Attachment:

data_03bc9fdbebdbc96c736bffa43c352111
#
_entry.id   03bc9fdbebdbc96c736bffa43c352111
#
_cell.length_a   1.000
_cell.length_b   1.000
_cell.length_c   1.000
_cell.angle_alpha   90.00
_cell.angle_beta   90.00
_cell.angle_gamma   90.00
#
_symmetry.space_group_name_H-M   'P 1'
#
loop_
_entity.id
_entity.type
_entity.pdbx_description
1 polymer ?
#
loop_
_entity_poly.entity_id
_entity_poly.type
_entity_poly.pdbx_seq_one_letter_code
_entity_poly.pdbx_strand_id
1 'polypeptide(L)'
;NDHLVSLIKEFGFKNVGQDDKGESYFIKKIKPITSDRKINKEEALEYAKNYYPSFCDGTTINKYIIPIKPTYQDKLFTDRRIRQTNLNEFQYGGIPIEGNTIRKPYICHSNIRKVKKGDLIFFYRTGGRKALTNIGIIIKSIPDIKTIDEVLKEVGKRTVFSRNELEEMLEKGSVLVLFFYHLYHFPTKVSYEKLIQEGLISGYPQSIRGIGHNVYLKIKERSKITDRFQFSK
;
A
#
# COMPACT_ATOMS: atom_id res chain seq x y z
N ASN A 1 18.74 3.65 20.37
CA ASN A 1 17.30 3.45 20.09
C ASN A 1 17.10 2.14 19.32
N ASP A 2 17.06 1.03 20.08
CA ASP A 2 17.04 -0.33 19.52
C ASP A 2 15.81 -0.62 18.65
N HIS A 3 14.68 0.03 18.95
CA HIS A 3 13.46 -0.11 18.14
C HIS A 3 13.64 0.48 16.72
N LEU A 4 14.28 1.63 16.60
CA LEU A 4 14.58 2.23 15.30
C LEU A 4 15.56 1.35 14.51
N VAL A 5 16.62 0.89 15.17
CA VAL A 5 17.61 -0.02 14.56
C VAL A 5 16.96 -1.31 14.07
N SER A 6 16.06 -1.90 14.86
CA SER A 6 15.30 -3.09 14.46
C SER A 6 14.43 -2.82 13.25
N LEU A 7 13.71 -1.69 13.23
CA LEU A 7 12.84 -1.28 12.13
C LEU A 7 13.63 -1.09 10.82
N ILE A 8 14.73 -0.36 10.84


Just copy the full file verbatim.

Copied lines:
data_03bc9fdbebdbc96c736bffa43c352111
#
_entry.id   03bc9fdbebdbc96c736bffa43c352111
#
_cell.length_a   1.000
_cell.length_b   1.000
_cell.length_c   1.000
_cell.angle_alpha   90.00
_cell.angle_beta   90.00
_cell.angle_gamma   90.00
#
_symmetry.space_group_name_H-M   'P 1'
#
loop_
_entity.id
_entity.type
_entity.pdbx_description
1 polymer ?
#
loop_
_entity_poly.entity_id
_entity_poly.type
_entity_poly.pdbx_seq_one_letter_code
_entity_poly.pdbx_strand_id
1 'polypeptide(L)'
;NDHLVSLIKEFGFKNVGQDDKGESYFIKKIKPITSDRKINKEEALEYAKNYYPSFCDGTTINKYIIPIKPTYQDKLFTDRRIRQTNLNEFQYGGIPIEGNTIRKPYICHSNIRKVKKGDLIFFYRTGGRKALTNIGIIIKSIPDIKTIDEVLKEVGKRTVFSRNELEEMLEKGSVLVLFFYHLYHFPTKVSYEKLIQEGLISGYPQSIRGIGHNVYLKIKERSKITDRFQFSK
;
A
#
# COMPACT_ATOMS: atom_id res chain seq x y z
N ASN A 1 18.74 3.65 20.37
CA ASN A 1 17.30 3.45 20.09
C ASN A 1 17.10 2.14 19.32
N ASP A 2 17.06 1.03 20.08
CA ASP A 2 17.04 -0.33 19.52
C ASP A 2 15.81 -0.62 18.65
N HIS A 3 14.68 0.03 18.95
CA HIS A 3 13.46 -0.11 18.14
C HIS A 3 13.64 0.48 16.72
N LEU A 4 14.28 1.63 16.60
CA LEU A 4 14.58 2.23 15.30
C LEU A 4 15.56 1.35 14.51
N VAL A 5 16.62 0.89 15.17
CA VAL A 5 17.61 -0.02 14.56
C VAL A 5 16.96 -1.31 14.07
N SER A 6 16.06 -1.90 14.86
CA SER A 6 15.30 -3.09 14.46
C SER A 6 14.43 -2.82 13.25
N LEU A 7 13.71 -1.69 13.23
CA LEU A 7 12.84 -1.28 12.13
C LEU A 7 13.63 -1.09 10.82
N ILE A 8 14.73 -0.36 10.84